For now, however, the markets are assuming an interest rate hold. If there is any movement in interestrates, there is a slight biased towards cut, but it is basically as it has been for months now, at least according to CME Group probability:

And if things look downright scary in silver, gold looks queasy at best:

Gold has been dealing with the latest assaults all week long. On top of that, is is more likely that silver will finally catch-up to gold on the analog, which we have been rooting for over the last several months, or is it now looking more like gold will catch-down to silver?

There is support at $1300, but by no means would it be called “major support”. Sure, it’s a nice number and everything, but gold could blow right through it to the downside, just like it did to the upside. If that is the case, are we talking about $1260? To catch down to silver, gold would have to drop in price to $1240, and that is assuming silver stays put, which it most likely will not.

That surely would be a punch in the face if gold peaked out at $1362 that Friday and ends up $100 down or more going into FOMC, though I wouldn’t put it past the cartel to dump as much paper gold as needed to get it there. Palladium looks like it may have found a short term bottom:

That’s a big bullish engulfing candle overnight and into the morning. Copper’s is big too, but so far it’s just a jumbled trading range. It looks like copper is going to play some ping-pong between $2.90 and $3.00.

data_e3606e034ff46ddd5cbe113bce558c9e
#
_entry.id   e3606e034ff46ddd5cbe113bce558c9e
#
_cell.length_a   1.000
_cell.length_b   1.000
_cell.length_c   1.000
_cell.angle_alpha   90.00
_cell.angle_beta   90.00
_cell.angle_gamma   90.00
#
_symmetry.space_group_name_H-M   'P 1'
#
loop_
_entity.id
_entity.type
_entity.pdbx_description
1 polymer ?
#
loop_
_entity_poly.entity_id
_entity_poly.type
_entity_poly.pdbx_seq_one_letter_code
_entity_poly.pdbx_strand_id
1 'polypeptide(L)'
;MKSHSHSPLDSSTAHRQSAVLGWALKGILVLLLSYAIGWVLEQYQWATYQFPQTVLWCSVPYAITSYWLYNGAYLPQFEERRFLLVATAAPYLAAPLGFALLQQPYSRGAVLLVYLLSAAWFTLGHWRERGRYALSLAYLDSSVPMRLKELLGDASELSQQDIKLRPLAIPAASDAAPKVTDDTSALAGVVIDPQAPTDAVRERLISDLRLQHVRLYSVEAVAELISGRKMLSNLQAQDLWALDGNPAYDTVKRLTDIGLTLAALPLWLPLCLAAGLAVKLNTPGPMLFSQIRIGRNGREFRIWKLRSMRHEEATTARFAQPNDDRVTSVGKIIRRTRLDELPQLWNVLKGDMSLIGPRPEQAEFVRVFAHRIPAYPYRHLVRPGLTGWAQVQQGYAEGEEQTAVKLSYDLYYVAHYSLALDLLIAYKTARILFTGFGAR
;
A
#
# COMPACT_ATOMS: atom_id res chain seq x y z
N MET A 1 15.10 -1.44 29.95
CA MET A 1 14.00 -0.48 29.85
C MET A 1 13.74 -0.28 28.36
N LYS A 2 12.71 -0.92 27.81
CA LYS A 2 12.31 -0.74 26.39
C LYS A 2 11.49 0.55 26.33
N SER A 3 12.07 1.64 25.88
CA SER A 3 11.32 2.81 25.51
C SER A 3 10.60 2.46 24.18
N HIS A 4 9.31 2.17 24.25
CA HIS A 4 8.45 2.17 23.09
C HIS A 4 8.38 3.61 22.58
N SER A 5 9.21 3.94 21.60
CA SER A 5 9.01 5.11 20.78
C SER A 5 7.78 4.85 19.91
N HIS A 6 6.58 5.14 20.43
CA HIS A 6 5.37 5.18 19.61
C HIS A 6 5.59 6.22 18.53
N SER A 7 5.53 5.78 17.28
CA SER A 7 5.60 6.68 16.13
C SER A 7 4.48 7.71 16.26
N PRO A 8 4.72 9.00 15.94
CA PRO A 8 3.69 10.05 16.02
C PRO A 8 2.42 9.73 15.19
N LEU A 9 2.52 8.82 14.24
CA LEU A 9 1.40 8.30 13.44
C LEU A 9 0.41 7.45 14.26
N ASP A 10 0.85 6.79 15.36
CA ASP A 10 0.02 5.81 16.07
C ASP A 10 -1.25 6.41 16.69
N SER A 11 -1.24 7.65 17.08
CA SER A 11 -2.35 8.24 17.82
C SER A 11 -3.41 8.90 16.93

If palladium and copper move up over the next couple days, but gold and silver move down, we will know the pressure on gold and silver is more important than ever to the cartel. We will be watching this closely.

Crude looks to be catching a bid:

We brought up the fact that sooner or later, crude oil and copper would converge on the charts, and it looks like they are both content with finding the middle ground. Crude’s push started before copper’s fall, and as people acclimate to a post-hurricane rebuild mode, that’s when things will get really interesting on those two charts.

Copper and oil can also serve to be a gauge on inflation since we know the official statistics are propaganda, the Fed is determined to devalue the dollar with their 2% per year “inflation target”, and the US dollar has been weakening all year. It is time to start looking to more reliable indicators to understand what is going on with inflation rather than what we are told by officialdom.

Speaking of a weak dollar: